Another interesting side note about the trial: it looks like plaintiff called a co-worker, Eileen Dailey, to the stand. Dailey had the same job as plaintiff but, plaintiff told the jury, Dailey did not have to do any lifting even though Dailey was disabled. Of course, if true, this argument would help plaintiff's case. Plaintiff called Dailey to the stand to refute the district's position that, despite Dailey's physical infirmities, she was in fact able to lift and toilet students. If Dailey got light duty, why not plaintiff? Plaintiff's counsel challenged the veracity of Dailey's testimony in arguing to the jury that Dailey was unable to perform these functions in light of her disabilities. The court rulings in this case are not clear on what exactly plaintiff's counsel did when Dailey was on the stand, but plaintiff testified that Dailey's left arm and leg were affected by paralysis, and the trial court ruling says Dailey had "an obvious foot drop, clearly walked with difficulty, and did not move her left arm at all." Plaintiff's counsel told the jury, "you saw with your own eyes what the truth is about that lady." It must have been uncomfortable to attack Dailey's testimony that way, but as one trial expert once said during a trial practice CLE, "trial lawyers don't go to heaven."

Monday, June 3, 2019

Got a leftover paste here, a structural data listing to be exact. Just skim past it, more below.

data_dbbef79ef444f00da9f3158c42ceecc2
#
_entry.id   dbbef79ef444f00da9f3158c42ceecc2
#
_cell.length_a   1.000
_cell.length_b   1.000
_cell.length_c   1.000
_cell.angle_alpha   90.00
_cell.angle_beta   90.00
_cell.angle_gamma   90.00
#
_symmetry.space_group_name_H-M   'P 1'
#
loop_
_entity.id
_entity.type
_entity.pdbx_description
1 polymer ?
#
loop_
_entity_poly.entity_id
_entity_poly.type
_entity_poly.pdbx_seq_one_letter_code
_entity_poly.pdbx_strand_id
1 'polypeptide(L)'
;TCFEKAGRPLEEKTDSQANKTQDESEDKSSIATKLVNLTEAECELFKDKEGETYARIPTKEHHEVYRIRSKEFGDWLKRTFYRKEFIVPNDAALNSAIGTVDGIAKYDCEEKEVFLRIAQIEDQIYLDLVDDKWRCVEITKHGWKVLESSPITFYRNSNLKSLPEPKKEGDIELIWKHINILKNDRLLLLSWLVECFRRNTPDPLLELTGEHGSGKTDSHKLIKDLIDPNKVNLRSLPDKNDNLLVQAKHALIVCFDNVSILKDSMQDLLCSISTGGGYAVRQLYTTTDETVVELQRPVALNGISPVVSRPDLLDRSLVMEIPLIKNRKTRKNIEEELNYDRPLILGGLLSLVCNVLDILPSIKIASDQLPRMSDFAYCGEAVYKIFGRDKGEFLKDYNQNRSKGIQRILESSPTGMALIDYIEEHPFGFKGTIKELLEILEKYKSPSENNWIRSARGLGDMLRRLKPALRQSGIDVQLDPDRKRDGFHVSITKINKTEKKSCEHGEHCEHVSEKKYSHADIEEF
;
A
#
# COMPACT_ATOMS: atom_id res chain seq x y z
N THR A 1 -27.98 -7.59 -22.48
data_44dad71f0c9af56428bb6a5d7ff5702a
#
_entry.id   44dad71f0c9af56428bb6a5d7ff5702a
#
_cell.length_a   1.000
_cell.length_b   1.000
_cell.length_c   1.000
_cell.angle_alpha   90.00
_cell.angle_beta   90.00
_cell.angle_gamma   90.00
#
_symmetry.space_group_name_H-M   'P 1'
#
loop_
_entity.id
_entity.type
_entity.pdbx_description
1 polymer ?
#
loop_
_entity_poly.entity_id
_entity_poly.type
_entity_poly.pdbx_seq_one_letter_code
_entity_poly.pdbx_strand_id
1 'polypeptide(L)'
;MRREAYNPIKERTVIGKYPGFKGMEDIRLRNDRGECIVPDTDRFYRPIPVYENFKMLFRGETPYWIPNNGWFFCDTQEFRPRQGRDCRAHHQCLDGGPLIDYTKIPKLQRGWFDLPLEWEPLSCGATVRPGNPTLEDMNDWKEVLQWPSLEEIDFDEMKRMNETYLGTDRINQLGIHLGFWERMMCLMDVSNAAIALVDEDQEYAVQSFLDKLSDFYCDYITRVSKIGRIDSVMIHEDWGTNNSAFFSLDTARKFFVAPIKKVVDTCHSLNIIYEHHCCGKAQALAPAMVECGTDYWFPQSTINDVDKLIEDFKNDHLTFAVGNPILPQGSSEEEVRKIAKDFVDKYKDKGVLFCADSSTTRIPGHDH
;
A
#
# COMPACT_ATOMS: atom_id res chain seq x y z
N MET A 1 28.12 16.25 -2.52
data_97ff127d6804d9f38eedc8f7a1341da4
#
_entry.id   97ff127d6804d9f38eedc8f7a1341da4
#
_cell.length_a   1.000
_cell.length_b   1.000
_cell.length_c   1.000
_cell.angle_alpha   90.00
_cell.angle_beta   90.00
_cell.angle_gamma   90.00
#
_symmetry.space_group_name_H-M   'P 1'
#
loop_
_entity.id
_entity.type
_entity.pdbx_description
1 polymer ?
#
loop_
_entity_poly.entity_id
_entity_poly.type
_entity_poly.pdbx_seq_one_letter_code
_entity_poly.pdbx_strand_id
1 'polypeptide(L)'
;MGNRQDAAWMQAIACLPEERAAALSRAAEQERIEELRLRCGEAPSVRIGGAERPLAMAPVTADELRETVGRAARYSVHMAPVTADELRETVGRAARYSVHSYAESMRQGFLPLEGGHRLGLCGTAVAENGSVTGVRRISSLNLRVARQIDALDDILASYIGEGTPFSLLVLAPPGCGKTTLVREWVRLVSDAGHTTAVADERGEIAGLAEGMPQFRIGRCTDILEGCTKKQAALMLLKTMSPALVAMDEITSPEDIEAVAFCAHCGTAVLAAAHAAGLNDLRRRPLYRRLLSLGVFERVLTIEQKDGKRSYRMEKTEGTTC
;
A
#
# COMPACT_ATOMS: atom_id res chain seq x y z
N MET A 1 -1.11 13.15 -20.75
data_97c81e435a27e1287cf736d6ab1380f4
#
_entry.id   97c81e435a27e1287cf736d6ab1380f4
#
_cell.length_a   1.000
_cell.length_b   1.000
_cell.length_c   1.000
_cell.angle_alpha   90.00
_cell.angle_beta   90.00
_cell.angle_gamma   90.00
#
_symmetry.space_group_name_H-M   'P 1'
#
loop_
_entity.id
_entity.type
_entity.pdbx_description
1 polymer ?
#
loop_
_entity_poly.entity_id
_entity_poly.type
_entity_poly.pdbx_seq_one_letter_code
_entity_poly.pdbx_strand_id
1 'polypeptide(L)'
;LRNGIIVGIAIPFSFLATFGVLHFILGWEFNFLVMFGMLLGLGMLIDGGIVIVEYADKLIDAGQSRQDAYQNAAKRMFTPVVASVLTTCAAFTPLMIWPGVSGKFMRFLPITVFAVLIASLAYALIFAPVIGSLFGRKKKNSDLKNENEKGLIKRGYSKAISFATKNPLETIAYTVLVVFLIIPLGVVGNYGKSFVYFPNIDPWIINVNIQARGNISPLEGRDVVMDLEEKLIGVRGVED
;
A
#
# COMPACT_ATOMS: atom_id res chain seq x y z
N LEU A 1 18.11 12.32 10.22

Title VII filing requirements are not jurisdictional

There are rules, and then there are rules. In litigation, some rules are more rock-solid than others. Some requirements must be satisfied before the case can go any further, and some rules are mandatory but the case can proceed anyway if the opposing party does not object to the oversight. This case involves these rules in the context of Title VII's requirement that the plaintiff must file a charge with the EEOC before she can litigate the case in court.

The case is Fort Bend County v. Davis, issued by the Supreme Court on June 3. If you suffer discrimination on the basis of race, gender, color, religion or national origin, you cannot go to court unless you have exhausted the EEOC filing requirements. In New York, that means you have 300 days to file with the EEOC, which then investigates the case and may try to reach a settlement. If those efforts fail, you can go to court within 90 days after the EEOC closes out the file.

The EEOC filing requirements are not difficult, but you have to set forth the basis for the alleged discrimination. In this case, plaintiff brought an EEOC charge alleging sexual harassment and retaliation for complaining about the harassment. She then tried to amend the charge to allege religious discrimination after she was fired for missing work on a Sunday and going to church instead. On the EEOC "intake questionnaire," she wrote in "religion" as the basis for the discrimination, but she did not formally amend her charge; that oversight was apparently a mistake on plaintiff's part. The employer presumably did not notice this error until late in the game, when it moved to dismiss plaintiff's charge because she did not properly complete the form.